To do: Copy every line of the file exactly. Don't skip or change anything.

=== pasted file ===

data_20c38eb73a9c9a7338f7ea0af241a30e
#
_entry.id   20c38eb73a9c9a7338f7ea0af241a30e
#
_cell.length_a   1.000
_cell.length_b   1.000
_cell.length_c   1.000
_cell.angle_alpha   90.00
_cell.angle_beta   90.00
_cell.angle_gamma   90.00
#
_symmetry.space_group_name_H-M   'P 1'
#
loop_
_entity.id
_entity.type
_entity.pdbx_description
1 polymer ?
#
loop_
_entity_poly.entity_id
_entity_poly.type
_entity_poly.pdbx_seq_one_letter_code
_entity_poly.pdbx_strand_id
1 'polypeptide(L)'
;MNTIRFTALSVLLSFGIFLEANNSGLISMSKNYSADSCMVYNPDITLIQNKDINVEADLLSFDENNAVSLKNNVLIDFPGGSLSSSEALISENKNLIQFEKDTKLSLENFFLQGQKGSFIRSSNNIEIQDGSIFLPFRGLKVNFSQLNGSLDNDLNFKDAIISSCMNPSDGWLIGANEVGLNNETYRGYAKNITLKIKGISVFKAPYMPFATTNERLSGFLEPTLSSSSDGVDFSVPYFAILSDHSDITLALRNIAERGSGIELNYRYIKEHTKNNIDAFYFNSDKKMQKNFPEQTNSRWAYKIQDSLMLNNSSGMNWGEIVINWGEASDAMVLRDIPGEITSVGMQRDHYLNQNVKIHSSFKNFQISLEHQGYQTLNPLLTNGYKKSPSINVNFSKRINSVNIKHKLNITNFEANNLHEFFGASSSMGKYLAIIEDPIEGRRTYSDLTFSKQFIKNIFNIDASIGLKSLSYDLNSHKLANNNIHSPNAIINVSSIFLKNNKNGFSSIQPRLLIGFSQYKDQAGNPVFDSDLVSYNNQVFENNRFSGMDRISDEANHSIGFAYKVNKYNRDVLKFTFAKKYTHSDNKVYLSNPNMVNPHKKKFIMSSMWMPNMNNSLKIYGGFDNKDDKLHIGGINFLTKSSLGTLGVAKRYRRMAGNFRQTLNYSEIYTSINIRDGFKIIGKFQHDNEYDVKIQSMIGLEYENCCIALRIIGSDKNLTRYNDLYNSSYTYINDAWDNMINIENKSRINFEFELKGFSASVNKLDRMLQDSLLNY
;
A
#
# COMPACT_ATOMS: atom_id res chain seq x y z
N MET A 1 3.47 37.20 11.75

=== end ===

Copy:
data_20c38eb73a9c9a7338f7ea0af241a30e
#
_entry.id   20c38eb73a9c9a7338f7ea0af241a30e
#
_cell.length_a   1.000
_cell.length_b   1.000
_cell.length_c   1.000
_cell.angle_alpha   90.00
_cell.angle_beta   90.00
_cell.angle_gamma   90.00
#
_symmetry.space_group_name_H-M   'P 1'
#
loop_
_entity.id
_entity.type
_entity.pdbx_description
1 polymer ?
#
loop_
_entity_poly.entity_id
_entity_poly.type
_entity_poly.pdbx_seq_one_letter_code
_entity_poly.pdbx_strand_id
1 'polypeptide(L)'
;MNTIRFTALSVLLSFGIFLEANNSGLISMSKNYSADSCMVYNPDITLIQNKDINVEADLLSFDENNAVSLKNNVLIDFPGGSLSSSEALISENKNLIQFEKDTKLSLENFFLQGQKGSFIRSSNNIEIQDGSIFLPFRGLKVNFSQLNGSLDNDLNFKDAIISSCMNPSDGWLIGANEVGLNNETYRGYAKNITLKIKGISVFKAPYMPFATTNERLSGFLEPTLSSSSDGVDFSVPYFAILSDHSDITLALRNIAERGSGIELNYRYIKEHTKNNIDAFYFNSDKKMQKNFPEQTNSRWAYKIQDSLMLNNSSGMNWGEIVINWGEASDAMVLRDIPGEITSVGMQRDHYLNQNVKIHSSFKNFQISLEHQGYQTLNPLLTNGYKKSPSINVNFSKRINSVNIKHKLNITNFEANNLHEFFGASSSMGKYLAIIEDPIEGRRTYSDLTFSKQFIKNIFNIDASIGLKSLSYDLNSHKLANNNIHSPNAIINVSSIFLKNNKNGFSSIQPRLLIGFSQYKDQAGNPVFDSDLVSYNNQVFENNRFSGMDRISDEANHSIGFAYKVNKYNRDVLKFTFAKKYTHSDNKVYLSNPNMVNPHKKKFIMSSMWMPNMNNSLKIYGGFDNKDDKLHIGGINFLTKSSLGTLGVAKRYRRMAGNFRQTLNYSEIYTSINIRDGFKIIGKFQHDNEYDVKIQSMIGLEYENCCIALRIIGSDKNLTRYNDLYNSSYTYINDAWDNMINIENKSRINFEFELKGFSASVNKLDRMLQDSLLNY
;
A
#
# COMPACT_ATOMS: atom_id res chain seq x y z
N MET A 1 3.47 37.20 11.75